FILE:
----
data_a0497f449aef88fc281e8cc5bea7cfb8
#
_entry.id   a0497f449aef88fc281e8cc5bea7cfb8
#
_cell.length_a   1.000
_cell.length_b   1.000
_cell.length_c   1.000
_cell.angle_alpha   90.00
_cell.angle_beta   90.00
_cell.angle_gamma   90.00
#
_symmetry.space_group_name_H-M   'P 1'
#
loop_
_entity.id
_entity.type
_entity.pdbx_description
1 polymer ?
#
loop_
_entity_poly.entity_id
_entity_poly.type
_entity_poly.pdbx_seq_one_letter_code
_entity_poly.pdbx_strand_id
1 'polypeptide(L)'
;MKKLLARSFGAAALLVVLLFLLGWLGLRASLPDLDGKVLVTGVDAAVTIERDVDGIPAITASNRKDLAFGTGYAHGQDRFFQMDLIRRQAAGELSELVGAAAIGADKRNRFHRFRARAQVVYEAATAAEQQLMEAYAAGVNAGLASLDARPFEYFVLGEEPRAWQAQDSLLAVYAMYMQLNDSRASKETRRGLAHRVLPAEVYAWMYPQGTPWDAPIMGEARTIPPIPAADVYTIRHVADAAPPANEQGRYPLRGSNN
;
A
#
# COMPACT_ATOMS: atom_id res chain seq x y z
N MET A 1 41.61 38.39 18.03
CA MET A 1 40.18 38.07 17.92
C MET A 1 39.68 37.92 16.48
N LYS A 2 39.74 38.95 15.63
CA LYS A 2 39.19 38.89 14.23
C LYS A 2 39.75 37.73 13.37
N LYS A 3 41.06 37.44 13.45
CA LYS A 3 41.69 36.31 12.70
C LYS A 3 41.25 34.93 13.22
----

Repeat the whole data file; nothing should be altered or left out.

data_a0497f449aef88fc281e8cc5bea7cfb8
#
_entry.id   a0497f449aef88fc281e8cc5bea7cfb8
#
_cell.length_a   1.000
_cell.length_b   1.000
_cell.length_c   1.000
_cell.angle_alpha   90.00
_cell.angle_beta   90.00
_cell.angle_gamma   90.00
#
_symmetry.space_group_name_H-M   'P 1'
#
loop_
_entity.id
_entity.type
_entity.pdbx_description
1 polymer ?
#
loop_
_entity_poly.entity_id
_entity_poly.type
_entity_poly.pdbx_seq_one_letter_code
_entity_poly.pdbx_strand_id
1 'polypeptide(L)'
;MKKLLARSFGAAALLVVLLFLLGWLGLRASLPDLDGKVLVTGVDAAVTIERDVDGIPAITASNRKDLAFGTGYAHGQDRFFQMDLIRRQAAGELSELVGAAAIGADKRNRFHRFRARAQVVYEAATAAEQQLMEAYAAGVNAGLASLDARPFEYFVLGEEPRAWQAQDSLLAVYAMYMQLNDSRASKETRRGLAHRVLPAEVYAWMYPQGTPWDAPIMGEARTIPPIPAADVYTIRHVADAAPPANEQGRYPLRGSNN
;
A
#
# COMPACT_ATOMS: atom_id res chain seq x y z
N MET A 1 41.61 38.39 18.03
CA MET A 1 40.18 38.07 17.92
C MET A 1 39.68 37.92 16.48
N LYS A 2 39.74 38.95 15.63
CA LYS A 2 39.19 38.89 14.23
C LYS A 2 39.75 37.73 13.37
N LYS A 3 41.06 37.44 13.45
CA LYS A 3 41.69 36.31 12.70
C LYS A 3 41.25 34.93 13.22